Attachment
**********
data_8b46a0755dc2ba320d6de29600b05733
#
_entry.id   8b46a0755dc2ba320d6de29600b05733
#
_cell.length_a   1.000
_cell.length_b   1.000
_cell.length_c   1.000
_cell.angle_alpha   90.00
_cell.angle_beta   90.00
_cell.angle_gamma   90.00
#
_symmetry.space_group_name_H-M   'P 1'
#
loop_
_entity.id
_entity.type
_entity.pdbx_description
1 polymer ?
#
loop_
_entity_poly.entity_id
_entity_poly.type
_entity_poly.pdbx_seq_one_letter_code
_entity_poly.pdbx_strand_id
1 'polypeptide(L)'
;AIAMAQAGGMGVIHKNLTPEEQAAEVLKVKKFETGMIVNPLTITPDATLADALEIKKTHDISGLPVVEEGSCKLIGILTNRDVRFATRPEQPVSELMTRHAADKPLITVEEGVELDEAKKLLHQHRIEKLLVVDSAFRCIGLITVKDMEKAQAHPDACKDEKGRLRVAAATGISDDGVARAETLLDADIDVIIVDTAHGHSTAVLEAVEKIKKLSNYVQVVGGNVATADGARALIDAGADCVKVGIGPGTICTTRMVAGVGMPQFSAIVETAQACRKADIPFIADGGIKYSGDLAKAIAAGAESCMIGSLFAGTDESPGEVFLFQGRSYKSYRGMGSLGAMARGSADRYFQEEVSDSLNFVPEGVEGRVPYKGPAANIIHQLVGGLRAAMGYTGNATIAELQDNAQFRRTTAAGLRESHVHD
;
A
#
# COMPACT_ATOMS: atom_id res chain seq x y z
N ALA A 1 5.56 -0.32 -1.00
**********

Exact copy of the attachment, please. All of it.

data_8b46a0755dc2ba320d6de29600b05733
#
_entry.id   8b46a0755dc2ba320d6de29600b05733
#
_cell.length_a   1.000
_cell.length_b   1.000
_cell.length_c   1.000
_cell.angle_alpha   90.00
_cell.angle_beta   90.00
_cell.angle_gamma   90.00
#
_symmetry.space_group_name_H-M   'P 1'
#
loop_
_entity.id
_entity.type
_entity.pdbx_description
1 polymer ?
#
loop_
_entity_poly.entity_id
_entity_poly.type
_entity_poly.pdbx_seq_one_letter_code
_entity_poly.pdbx_strand_id
1 'polypeptide(L)'
;AIAMAQAGGMGVIHKNLTPEEQAAEVLKVKKFETGMIVNPLTITPDATLADALEIKKTHDISGLPVVEEGSCKLIGILTNRDVRFATRPEQPVSELMTRHAADKPLITVEEGVELDEAKKLLHQHRIEKLLVVDSAFRCIGLITVKDMEKAQAHPDACKDEKGRLRVAAATGISDDGVARAETLLDADIDVIIVDTAHGHSTAVLEAVEKIKKLSNYVQVVGGNVATADGARALIDAGADCVKVGIGPGTICTTRMVAGVGMPQFSAIVETAQACRKADIPFIADGGIKYSGDLAKAIAAGAESCMIGSLFAGTDESPGEVFLFQGRSYKSYRGMGSLGAMARGSADRYFQEEVSDSLNFVPEGVEGRVPYKGPAANIIHQLVGGLRAAMGYTGNATIAELQDNAQFRRTTAAGLRESHVHD
;
A
#
# COMPACT_ATOMS: atom_id res chain seq x y z
N ALA A 1 5.56 -0.32 -1.00